groups concerning the possible effects of Crown actions with respect to proposed
projects on established or potential Aboriginal rights, early engagement with Aboriginal
groups by the proponent can yield a number of positive results. Those benefits include:
enhancing relationships, promoting trust, improving the understanding by Aboriginal
groups of the proposed project and its objectives, and assisting the proponent to
understand the interests and concerns of those living in the affected area. With this
understanding and information, the proponent can begin to discuss practical strategies
for maximizing the project’s potential positive impacts, while eliminating or mitigating, its
possible negative consequences.

Proactively discussing project-related issues and concerns with Aboriginal groups
before a Project Description is submitted to the MPMO can also facilitate a more
efficient and effective regulatory review process. In addition, when assessing its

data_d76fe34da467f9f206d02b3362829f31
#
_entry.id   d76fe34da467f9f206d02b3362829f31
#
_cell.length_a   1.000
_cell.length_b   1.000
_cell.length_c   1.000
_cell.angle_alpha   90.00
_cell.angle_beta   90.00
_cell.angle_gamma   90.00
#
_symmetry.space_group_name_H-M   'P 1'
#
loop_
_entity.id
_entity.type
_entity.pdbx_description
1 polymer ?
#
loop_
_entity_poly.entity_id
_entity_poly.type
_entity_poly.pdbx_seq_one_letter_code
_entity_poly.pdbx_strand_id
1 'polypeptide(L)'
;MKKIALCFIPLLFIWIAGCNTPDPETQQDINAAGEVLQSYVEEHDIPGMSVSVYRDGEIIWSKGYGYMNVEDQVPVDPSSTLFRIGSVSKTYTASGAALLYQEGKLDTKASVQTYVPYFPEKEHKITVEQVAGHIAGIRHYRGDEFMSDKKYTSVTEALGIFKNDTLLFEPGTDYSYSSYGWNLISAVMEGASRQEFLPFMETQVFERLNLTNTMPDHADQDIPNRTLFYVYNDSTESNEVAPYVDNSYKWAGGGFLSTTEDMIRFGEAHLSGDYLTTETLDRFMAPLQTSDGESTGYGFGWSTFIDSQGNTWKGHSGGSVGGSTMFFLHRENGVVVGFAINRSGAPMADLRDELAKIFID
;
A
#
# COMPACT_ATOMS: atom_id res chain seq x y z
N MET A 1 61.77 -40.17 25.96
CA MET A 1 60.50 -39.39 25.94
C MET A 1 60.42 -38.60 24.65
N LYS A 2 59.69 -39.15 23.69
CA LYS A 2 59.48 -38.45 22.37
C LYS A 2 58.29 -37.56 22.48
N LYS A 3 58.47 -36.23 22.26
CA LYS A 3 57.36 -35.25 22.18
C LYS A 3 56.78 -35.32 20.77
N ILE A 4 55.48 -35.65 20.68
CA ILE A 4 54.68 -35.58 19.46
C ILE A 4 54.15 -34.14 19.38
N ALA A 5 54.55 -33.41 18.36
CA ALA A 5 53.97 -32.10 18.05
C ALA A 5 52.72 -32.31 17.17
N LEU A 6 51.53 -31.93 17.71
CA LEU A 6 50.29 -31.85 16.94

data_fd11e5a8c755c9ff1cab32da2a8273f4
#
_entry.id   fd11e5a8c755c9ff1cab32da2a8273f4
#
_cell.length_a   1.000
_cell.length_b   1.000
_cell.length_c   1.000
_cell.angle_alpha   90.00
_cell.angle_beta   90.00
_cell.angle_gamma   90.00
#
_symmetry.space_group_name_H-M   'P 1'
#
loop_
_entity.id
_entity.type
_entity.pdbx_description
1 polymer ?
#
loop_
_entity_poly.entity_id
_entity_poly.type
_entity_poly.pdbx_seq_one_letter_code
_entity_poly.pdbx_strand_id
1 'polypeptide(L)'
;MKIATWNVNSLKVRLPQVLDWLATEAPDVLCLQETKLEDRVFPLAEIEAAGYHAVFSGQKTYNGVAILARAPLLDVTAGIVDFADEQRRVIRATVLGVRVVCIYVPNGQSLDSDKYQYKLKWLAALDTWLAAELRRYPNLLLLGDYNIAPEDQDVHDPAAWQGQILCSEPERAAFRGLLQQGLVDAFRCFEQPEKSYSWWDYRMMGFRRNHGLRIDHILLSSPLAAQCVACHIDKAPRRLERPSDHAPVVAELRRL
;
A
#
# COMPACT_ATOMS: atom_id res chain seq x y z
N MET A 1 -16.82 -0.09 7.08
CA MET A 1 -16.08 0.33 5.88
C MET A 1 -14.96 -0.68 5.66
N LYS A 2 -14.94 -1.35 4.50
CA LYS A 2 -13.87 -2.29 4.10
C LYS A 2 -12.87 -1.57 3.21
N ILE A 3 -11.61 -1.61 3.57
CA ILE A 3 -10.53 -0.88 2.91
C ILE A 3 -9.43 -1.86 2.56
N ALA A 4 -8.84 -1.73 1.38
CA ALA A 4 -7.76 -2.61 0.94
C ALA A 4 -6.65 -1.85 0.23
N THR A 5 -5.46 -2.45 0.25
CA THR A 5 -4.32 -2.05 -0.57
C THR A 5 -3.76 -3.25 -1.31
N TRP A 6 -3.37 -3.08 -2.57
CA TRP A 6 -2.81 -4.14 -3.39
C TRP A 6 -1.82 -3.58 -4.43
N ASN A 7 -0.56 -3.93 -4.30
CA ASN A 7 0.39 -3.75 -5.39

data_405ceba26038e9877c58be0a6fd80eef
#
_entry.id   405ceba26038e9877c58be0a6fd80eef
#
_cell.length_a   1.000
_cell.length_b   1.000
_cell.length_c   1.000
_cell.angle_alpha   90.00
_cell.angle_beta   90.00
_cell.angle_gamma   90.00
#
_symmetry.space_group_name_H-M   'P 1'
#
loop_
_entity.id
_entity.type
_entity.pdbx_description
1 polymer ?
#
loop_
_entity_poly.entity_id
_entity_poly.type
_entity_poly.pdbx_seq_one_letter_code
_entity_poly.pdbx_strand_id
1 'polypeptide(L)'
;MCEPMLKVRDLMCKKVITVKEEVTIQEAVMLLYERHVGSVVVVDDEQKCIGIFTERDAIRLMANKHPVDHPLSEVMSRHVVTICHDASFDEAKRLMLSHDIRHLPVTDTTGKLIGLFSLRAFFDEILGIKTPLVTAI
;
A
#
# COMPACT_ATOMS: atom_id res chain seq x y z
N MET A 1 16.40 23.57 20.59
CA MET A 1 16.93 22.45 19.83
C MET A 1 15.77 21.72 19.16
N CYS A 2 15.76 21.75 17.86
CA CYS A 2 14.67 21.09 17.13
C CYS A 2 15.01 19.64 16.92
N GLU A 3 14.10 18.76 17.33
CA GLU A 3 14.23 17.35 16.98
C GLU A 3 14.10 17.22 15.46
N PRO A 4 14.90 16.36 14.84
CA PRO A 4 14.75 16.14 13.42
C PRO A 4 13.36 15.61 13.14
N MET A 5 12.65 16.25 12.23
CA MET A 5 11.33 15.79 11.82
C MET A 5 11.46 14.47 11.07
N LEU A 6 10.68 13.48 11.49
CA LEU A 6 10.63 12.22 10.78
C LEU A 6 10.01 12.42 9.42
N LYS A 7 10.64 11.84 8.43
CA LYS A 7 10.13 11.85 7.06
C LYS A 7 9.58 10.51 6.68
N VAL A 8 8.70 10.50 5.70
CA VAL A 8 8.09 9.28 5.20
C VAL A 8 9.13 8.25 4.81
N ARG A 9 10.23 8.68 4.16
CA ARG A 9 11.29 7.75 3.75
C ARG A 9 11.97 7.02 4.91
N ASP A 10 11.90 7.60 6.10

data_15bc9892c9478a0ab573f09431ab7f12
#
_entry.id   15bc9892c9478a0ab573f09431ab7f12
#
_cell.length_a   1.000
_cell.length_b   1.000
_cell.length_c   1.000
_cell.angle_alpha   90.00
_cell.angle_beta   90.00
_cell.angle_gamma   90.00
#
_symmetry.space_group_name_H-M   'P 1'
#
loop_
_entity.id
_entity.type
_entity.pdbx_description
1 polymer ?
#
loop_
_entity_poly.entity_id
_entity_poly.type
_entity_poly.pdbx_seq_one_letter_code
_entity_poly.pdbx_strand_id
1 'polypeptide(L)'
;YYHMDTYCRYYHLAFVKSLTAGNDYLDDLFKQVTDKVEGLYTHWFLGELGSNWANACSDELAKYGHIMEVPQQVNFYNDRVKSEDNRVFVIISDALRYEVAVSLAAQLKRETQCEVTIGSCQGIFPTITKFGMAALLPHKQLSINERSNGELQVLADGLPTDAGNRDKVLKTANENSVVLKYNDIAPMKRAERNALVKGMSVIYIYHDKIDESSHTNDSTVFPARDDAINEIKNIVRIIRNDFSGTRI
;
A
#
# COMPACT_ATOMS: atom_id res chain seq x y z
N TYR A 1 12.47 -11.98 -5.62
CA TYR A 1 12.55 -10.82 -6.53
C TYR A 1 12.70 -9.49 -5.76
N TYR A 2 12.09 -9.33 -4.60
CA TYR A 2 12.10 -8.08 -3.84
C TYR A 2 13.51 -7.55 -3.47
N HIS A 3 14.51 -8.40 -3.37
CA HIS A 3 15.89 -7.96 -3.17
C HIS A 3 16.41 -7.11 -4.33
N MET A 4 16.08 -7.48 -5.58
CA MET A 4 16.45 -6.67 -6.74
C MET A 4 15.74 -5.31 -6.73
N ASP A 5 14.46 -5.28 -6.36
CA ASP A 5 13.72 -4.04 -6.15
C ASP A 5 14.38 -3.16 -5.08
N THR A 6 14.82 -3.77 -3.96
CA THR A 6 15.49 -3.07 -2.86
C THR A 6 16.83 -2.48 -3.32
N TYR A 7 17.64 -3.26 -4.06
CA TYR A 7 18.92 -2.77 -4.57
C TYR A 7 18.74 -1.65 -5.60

obligation to consult with Aboriginal peoples, the Crown may take into account the
engagement/consultation activities undertaken by other parties associated with the
proposed project, including the proponent.




1
     Aboriginal groups include communities of Indian, Inuit, and Métis peoples that hold or may hold Aboriginal or treaty
    rights under section 35 of the Constitution Act, 1982.
2
     See the Major Projects Management Office’s Guide to Preparing a Project Description for a Major Resource
    Project.
3
     Information about the Major Projects Management Office is available at www.mpmo.gc.ca.

EARLY ABORIGINAL ENGAGEMENT: A GUIDE FOR PROPONENTS OF MAJOR RESOURCE PROJECTS                                1
IDENTIFYING ABORIGINAL GROUPS

There are many sources of information available to help identify and locate Aboriginal